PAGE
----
Legislation comes into force next spring that will require companies and organisations employing more than 250 people to gather annual data on their gender pay gap, for publication from 2018.
However, the majority of people working in PR consultancies will not benefit from this new era of openness because their agency or company employs fewer people than the legal threshold.
Until now, warm words about the necessity of tackling the gender pay gap - before employers are well and truly rumbled by millennials who, by all accounts, will not put up with it - have sufficed to give the impression that the industry is alive to this issue.
This is an inspired and game changing move by the PRCA.
Mary Whenman, president, Women in PR
But, in the absence of action from the industry, the PRCA, which employs 30 people, has taken the lead, in two key ways.
The first is that it has published its own gender pay gap information and found a median hourly pay gap of 9 per cent between all men and women working for the trade association.
Among the lowest paid quartile of workers at the PRCA, the pay gap stands at 4.8 per cent, rising to 6.3 per cent for those in the second-lowest quartile, then dropping to 1.5 per cent for those in the ‘mid-high’ quartile.
However, for the highest paid workers at the PRCA, the pay gap is most pronounced, at 43.7 per cent.
But perhaps even more crucial than publishing its own data, from January the PRCA is set to include gender pay gap reporting in its ‘Communications Management Standard, a quality kitemark used by the global PR industry.
In a signal of its commitment to tackling the gender pay gap, the PRCA will include mandatory reporting in the CMS module, which looks at diversity and equality practices across recruitment, management and salaries.
Significantly, only member organisations that have been audited and passed all sections of the CMS can use the PRCA’s ‘Matchmaker’ referral service, which links agencies with potential clients.
The PRCA has nearly 180 consultancy members which have passed the CMS, and agencies must be audited every two years in order to keep their kitemarks.
The number of consultancies affected by the change is small by comparison, with the number that operate in the UK estimated to be around 4,000, but it does represent nearly half of the PRCA’s 400-strong agency membership.
Francis Ingham (pictured above), PRCA director general, said: "The industry has shown a real appetite for voluntary disclosure and industry-specific solutions, which is why including gender pay gap reporting as a module within the CMS accreditation is a logical decision."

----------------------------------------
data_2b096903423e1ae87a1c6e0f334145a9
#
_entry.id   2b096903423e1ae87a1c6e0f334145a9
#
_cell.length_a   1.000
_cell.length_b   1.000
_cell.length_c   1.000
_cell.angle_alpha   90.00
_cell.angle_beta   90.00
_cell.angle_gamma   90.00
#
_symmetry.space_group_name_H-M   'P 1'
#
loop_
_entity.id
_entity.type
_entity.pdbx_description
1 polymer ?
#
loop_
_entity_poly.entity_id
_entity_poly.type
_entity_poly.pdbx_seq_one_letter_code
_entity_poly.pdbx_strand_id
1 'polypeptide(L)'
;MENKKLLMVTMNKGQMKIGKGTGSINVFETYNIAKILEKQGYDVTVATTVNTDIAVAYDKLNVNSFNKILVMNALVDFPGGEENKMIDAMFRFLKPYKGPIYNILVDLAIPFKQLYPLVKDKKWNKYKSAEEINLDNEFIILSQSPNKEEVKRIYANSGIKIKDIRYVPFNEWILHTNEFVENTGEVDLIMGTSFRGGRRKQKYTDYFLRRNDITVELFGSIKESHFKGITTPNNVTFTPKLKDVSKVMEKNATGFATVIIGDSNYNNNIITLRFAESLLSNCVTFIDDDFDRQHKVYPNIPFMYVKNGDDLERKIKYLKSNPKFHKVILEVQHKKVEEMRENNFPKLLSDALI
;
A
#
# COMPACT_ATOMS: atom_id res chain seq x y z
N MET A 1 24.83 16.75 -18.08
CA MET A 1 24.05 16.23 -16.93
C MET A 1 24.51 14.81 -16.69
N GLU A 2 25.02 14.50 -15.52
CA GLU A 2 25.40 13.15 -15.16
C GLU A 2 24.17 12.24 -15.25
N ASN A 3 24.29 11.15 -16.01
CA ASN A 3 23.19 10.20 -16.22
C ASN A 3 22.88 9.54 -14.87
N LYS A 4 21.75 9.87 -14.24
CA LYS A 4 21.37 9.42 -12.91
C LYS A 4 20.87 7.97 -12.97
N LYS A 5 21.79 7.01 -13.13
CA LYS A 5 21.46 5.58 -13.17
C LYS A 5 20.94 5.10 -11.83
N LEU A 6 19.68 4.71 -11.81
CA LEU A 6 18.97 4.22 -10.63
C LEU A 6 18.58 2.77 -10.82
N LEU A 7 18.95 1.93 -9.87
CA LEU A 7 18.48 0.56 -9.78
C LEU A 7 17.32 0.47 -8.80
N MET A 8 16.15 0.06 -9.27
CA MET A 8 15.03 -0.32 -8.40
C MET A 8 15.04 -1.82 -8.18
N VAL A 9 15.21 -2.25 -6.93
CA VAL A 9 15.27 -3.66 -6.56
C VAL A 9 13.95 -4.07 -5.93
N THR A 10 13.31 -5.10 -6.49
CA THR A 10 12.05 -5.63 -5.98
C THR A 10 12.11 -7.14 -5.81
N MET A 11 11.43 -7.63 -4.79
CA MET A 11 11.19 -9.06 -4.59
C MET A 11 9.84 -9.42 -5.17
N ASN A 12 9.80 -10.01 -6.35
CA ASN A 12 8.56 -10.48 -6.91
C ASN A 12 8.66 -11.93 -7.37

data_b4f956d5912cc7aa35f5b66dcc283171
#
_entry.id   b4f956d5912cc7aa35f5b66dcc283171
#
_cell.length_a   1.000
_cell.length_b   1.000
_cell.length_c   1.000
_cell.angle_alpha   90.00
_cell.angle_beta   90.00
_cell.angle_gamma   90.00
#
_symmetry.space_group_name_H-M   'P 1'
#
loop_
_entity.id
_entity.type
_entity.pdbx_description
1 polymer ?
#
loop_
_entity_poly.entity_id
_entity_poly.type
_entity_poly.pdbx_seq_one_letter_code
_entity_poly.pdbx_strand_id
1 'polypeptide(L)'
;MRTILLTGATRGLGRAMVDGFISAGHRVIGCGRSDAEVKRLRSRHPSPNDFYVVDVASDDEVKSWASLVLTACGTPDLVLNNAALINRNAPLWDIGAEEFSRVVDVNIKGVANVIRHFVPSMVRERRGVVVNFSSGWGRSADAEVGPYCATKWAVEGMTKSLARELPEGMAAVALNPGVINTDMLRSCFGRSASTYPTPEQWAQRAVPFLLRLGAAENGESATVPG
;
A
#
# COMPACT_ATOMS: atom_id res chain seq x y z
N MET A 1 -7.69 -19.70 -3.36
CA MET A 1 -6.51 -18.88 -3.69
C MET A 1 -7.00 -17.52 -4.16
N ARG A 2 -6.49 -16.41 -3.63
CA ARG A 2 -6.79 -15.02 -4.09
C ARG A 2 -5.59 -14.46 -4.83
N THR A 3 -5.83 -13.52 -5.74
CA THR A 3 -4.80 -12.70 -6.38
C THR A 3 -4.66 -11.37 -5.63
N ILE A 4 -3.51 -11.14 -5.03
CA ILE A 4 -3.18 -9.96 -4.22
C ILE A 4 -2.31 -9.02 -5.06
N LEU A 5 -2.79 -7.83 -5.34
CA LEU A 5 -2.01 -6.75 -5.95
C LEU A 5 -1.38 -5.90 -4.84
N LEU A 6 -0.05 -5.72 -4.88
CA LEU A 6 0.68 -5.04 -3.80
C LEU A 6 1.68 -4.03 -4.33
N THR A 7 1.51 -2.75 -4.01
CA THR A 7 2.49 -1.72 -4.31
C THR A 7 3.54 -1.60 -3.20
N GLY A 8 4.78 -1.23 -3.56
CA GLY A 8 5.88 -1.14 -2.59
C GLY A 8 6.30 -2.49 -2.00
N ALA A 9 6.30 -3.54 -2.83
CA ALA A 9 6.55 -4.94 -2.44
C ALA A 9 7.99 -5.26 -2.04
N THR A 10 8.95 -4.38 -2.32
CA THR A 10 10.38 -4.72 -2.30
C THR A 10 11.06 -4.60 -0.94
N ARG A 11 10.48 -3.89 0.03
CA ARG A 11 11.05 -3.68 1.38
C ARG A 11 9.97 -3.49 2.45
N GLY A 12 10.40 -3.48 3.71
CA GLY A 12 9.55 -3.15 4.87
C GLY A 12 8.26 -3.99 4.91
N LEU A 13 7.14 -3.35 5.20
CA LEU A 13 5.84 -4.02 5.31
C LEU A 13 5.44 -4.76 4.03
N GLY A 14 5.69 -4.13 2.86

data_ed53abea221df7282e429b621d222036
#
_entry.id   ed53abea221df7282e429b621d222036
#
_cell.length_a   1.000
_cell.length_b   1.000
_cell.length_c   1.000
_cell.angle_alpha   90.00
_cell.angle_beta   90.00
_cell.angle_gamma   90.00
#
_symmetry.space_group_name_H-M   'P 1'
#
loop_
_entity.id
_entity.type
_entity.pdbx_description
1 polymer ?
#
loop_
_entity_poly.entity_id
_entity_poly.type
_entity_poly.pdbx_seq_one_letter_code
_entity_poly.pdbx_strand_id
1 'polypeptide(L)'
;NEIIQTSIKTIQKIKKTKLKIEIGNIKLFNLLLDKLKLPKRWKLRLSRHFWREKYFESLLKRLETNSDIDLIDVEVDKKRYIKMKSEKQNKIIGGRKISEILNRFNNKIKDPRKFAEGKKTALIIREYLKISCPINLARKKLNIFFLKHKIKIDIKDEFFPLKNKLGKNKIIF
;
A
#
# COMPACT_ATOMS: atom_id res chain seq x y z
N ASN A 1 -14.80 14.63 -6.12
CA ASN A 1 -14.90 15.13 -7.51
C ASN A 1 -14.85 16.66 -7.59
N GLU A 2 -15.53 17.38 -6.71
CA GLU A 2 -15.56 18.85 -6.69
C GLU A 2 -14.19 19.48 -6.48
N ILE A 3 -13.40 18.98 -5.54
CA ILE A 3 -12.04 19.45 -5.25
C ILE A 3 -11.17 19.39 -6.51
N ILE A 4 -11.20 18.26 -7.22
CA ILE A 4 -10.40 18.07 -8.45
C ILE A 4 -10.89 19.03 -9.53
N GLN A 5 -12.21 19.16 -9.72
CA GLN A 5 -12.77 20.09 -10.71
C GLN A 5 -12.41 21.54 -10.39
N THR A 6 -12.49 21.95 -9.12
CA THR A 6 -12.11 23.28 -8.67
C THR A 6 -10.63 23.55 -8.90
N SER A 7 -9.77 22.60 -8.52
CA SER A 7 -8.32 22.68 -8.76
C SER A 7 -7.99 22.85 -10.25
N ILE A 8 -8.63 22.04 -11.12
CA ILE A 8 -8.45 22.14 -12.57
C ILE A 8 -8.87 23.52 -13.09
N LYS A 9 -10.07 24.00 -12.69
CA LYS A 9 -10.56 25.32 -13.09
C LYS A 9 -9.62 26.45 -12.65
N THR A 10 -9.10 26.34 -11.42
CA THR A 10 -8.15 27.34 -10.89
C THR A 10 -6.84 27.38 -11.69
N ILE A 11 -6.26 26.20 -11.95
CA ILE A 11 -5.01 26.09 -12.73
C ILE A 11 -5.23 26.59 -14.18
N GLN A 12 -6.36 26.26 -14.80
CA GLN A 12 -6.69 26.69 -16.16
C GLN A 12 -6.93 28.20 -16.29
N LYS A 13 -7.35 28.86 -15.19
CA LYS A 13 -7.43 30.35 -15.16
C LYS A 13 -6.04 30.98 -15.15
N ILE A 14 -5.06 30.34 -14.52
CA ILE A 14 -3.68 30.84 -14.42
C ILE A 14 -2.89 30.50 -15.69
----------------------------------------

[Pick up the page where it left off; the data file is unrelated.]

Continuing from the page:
Ingham said the PRCA’s report into its own pay gap acted as a blueprint for companies of any size to investigate the deficit in their organisation and to guide them through the process of voluntary disclosure.
The director general accepted that gender pay reporting was not an end in itself and would not solve the issue.
He added: "Reporting the gender pay gap is only the first step, but it is an important one that will foster a discussion about what employers and the PRCA can do further to address the issue."
The PRCA’s shift, from a purely voluntary approach to compulsory reporting, marks a turning point in the debate around the gender pay gap and may come to be remembered as the moment when the industry moved on from making the right noises whenever the issue was raised to taking tangible action to address it.
Mary Whenman (pictured above), president of Women in PR, said: "This is an inspired and game-changing move by the PRCA. 46 years of the Equal Pay Act has shown legislation is not enough to change behaviour. Linking voluntary gender pay reporting with PR excellence and access to commercial opportunities has the potential to transform our industry. We shouldn’t waste this opportunity to close the PR pay gap."
The CIPR, which has found that its own pay gap stands at nearly £8,500, said work on pay inequality discovered that gender was a key factor influencing salaries, particularly at senior levels.
A CIPR spokesman said: "We welcome the PRCA’s move to require all agencies to publish transparent pay scales, regardless of company size. [They] are uniquely placed to deliver tangible change in consultancies with regards to gender pay."
"We welcome the PRCA’s move and we are are delighted the PRCA and CIPR will be aligned in challenging discrimination."
The spokesman said the CIPR was working with Women in PR on a report, to be published in December, which would shed light on the on the decision-making that reproduces the gender pay gap.